“They really went in here,” she said, turning to fully take in the surroundings at the old Bank of Columbia. “Wow.”
The south Georgia woman remembers her brothers — John William (J.W.), Clarence and Alfred Anglin — as rambunctious but nonviolent kids trying desperately to escape poverty in Donalsonville.
“They never harmed anybody,” said Marie, 77, one of 14 Anglin siblings. “They wouldn’t even hurt a flea. They were mischievous young boys. It got a little bigger and a little bigger, and then this. And this was wrong, very wrong.”
After federal authorities captured them in Ohio days later, the Anglin brothers were sentenced to federal prison.
“That caused a lot of hurt,” Marie said.
After multiple escape attempts, two of them, J.W. and Clarence, eventually landed at the maximum-security prison on Alcatraz Island in northern California.
“The reason they sent them to Alcatraz was because they couldn’t keep them anywhere else they put them,” Marie said.
J.W. and Clarence worked with fellow convicts Frank Morris and Allen West at Alcatraz to hatch an escape plan that would eventually be immortalized in a Clint Eastwood film called “Escape from Alcatraz.”
While it’s never been proven, Anglin family members believe the brothers successfully escaped in 1962 and are still alive.
“I know they made it,” Marie said. “A U.S. Marshall told us he knew they made it. He said they found the raft on Angel Island, footprints leading away from it, and a car was stolen that night. He said they did make it.”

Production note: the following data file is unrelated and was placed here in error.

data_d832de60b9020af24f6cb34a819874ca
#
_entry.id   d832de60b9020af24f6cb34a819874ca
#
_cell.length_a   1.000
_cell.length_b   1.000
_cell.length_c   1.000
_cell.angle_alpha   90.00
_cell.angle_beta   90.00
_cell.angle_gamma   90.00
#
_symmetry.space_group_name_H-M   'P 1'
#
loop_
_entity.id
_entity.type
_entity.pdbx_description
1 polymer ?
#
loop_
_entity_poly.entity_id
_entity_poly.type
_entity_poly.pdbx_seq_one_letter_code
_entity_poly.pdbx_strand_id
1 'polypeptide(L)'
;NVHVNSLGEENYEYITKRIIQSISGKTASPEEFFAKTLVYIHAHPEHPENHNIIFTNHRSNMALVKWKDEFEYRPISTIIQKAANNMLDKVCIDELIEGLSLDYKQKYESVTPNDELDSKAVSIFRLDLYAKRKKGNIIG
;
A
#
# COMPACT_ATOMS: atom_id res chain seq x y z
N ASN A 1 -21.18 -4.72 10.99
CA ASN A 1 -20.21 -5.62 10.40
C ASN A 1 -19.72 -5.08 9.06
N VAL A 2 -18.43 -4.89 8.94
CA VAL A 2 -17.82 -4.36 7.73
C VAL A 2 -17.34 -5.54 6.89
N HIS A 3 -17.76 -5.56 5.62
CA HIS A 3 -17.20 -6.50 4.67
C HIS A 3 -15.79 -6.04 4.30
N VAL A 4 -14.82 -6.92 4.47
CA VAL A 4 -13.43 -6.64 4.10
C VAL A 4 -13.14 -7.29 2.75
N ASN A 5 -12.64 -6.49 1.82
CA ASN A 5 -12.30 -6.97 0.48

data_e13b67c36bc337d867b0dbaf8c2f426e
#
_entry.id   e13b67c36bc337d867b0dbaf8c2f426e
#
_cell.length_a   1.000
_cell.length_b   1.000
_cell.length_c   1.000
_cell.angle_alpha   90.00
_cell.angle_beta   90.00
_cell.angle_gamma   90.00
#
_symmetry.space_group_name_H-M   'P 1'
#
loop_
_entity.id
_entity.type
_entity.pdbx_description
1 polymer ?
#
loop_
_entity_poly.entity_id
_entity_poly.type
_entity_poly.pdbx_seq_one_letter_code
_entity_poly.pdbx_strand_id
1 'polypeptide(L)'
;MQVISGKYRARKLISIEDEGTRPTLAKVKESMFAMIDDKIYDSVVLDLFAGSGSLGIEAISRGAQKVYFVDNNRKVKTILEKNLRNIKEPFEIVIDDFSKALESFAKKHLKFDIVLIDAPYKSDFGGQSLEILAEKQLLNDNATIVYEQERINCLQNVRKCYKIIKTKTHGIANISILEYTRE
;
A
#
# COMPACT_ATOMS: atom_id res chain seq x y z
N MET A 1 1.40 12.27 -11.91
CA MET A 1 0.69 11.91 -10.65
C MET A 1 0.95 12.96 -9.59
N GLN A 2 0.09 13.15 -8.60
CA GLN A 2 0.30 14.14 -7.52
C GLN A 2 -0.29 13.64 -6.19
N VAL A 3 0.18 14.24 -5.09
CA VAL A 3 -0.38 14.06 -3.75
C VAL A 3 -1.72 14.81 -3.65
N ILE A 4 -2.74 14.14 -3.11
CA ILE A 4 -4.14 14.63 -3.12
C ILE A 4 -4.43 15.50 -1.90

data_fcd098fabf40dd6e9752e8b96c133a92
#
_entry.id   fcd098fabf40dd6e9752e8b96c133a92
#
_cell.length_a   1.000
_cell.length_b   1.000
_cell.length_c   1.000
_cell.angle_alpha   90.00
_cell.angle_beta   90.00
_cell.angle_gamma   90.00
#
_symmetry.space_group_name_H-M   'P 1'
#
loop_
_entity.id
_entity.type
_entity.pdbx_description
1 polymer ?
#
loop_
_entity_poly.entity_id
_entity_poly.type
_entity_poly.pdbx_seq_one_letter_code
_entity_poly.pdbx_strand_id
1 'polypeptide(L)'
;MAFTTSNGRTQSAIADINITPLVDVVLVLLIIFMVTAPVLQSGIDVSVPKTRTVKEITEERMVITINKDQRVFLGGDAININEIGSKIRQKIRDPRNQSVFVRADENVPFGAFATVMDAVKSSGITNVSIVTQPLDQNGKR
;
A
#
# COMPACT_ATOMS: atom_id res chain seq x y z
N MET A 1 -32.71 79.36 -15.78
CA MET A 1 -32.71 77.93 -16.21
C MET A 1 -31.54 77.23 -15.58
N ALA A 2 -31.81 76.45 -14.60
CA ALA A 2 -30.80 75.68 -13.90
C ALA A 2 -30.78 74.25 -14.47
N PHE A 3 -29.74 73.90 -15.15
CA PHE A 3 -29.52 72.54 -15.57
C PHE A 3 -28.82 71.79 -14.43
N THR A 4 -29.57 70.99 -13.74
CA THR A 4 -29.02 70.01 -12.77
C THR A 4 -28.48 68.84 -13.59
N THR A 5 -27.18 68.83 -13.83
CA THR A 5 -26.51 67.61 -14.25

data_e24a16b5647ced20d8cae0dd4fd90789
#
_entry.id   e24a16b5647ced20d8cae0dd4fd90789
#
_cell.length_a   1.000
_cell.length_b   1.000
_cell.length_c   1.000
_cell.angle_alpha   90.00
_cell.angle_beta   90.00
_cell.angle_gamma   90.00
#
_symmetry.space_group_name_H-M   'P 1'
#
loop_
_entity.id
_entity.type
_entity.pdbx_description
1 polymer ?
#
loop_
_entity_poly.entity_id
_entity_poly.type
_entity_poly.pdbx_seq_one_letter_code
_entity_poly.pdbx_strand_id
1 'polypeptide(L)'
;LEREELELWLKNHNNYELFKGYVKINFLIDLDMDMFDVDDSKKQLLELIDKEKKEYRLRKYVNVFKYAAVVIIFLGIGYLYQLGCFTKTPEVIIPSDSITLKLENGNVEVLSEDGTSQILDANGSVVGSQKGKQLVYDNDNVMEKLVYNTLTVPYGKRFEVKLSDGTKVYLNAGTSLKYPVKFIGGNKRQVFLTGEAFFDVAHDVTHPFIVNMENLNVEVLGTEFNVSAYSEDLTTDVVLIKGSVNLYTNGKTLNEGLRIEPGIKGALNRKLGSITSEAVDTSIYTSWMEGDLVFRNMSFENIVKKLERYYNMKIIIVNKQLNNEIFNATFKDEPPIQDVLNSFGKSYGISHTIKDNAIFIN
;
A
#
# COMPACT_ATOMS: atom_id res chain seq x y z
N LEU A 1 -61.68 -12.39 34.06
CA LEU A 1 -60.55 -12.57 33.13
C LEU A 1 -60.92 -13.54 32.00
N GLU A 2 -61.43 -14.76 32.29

Frank is also certain the brothers survived.
“On the first Christmas they escaped, her momma and daddy got a Christmas card and it was signed ‘Joe and Jerry,’” Frank said. “I took the Christmas card and compared the handwriting, and I can’t remember which one it was, but it was identical to one of (the brothers’) handwriting.”
Despite their strong viewpoint, family members insist they haven’t had direct contact with the brothers.
“We have had people tell us they have seen them, and we have our suspicions, but none of us have seen them,” said David Widner, Marie’s son. “(The family) would really like to know where they’re at.”
If the brothers were still alive, Clarence would be 82 and J.W. would be 83.
Marie doesn’t know if she’ll ever see them again, but she knows what she’ll do if she gets the chance.
“I’d never turn them loose. I would hug ‘em and love ‘em and never turn ‘em loose,” Marie said. “I believe they’re alive somewhere out there. I have no idea where. I would love to know.”